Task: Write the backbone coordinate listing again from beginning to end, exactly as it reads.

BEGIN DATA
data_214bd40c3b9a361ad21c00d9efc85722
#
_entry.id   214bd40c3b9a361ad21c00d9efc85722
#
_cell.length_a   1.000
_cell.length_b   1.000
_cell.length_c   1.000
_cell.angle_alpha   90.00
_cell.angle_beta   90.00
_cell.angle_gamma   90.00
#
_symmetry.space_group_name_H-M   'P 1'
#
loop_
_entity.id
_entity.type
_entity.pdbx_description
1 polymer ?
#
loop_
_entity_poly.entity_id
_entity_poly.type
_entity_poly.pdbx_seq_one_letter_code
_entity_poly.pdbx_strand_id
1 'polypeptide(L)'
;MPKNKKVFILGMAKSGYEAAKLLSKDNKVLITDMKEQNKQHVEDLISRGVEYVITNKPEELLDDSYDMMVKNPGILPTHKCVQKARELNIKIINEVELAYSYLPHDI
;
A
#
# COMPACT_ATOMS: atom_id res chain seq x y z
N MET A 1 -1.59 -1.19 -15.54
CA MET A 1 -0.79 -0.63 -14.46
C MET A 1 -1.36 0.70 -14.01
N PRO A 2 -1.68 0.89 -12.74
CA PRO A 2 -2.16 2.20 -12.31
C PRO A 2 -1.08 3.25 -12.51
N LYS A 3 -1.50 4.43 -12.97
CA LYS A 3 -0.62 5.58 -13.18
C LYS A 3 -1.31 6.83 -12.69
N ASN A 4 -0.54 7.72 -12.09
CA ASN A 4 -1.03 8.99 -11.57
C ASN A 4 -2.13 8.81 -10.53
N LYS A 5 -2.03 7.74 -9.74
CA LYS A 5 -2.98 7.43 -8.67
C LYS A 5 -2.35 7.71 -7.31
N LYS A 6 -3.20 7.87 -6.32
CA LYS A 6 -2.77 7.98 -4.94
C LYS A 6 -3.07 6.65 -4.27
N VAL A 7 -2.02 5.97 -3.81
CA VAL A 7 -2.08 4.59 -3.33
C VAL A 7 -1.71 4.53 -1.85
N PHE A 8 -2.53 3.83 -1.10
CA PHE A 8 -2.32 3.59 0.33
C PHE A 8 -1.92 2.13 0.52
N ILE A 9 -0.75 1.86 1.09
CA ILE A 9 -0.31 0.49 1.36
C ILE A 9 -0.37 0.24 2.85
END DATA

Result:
data_214bd40c3b9a361ad21c00d9efc85722
#
_entry.id   214bd40c3b9a361ad21c00d9efc85722
#
_cell.length_a   1.000
_cell.length_b   1.000
_cell.length_c   1.000
_cell.angle_alpha   90.00
_cell.angle_beta   90.00
_cell.angle_gamma   90.00
#
_symmetry.space_group_name_H-M   'P 1'
#
loop_
_entity.id
_entity.type
_entity.pdbx_description
1 polymer ?
#
loop_
_entity_poly.entity_id
_entity_poly.type
_entity_poly.pdbx_seq_one_letter_code
_entity_poly.pdbx_strand_id
1 'polypeptide(L)'
;MPKNKKVFILGMAKSGYEAAKLLSKDNKVLITDMKEQNKQHVEDLISRGVEYVITNKPEELLDDSYDMMVKNPGILPTHKCVQKARELNIKIINEVELAYSYLPHDI
;
A
#
# COMPACT_ATOMS: atom_id res chain seq x y z
N MET A 1 -1.59 -1.19 -15.54
CA MET A 1 -0.79 -0.63 -14.46
C MET A 1 -1.36 0.70 -14.01
N PRO A 2 -1.68 0.89 -12.74
CA PRO A 2 -2.16 2.20 -12.31
C PRO A 2 -1.08 3.25 -12.51
N LYS A 3 -1.50 4.43 -12.97
CA LYS A 3 -0.62 5.58 -13.18
C LYS A 3 -1.31 6.83 -12.69
N ASN A 4 -0.54 7.72 -12.09
CA ASN A 4 -1.03 8.99 -11.57
C ASN A 4 -2.13 8.81 -10.53
N LYS A 5 -2.03 7.74 -9.74
CA LYS A 5 -2.98 7.43 -8.67
C LYS A 5 -2.35 7.71 -7.31
N LYS A 6 -3.20 7.87 -6.32
CA LYS A 6 -2.77 7.98 -4.94
C LYS A 6 -3.07 6.65 -4.27
N VAL A 7 -2.02 5.97 -3.81
CA VAL A 7 -2.08 4.59 -3.33
C VAL A 7 -1.71 4.53 -1.85
N PHE A 8 -2.53 3.83 -1.10
CA PHE A 8 -2.32 3.59 0.33
C PHE A 8 -1.92 2.13 0.52
N ILE A 9 -0.75 1.86 1.09
CA ILE A 9 -0.31 0.49 1.36
C ILE A 9 -0.37 0.24 2.85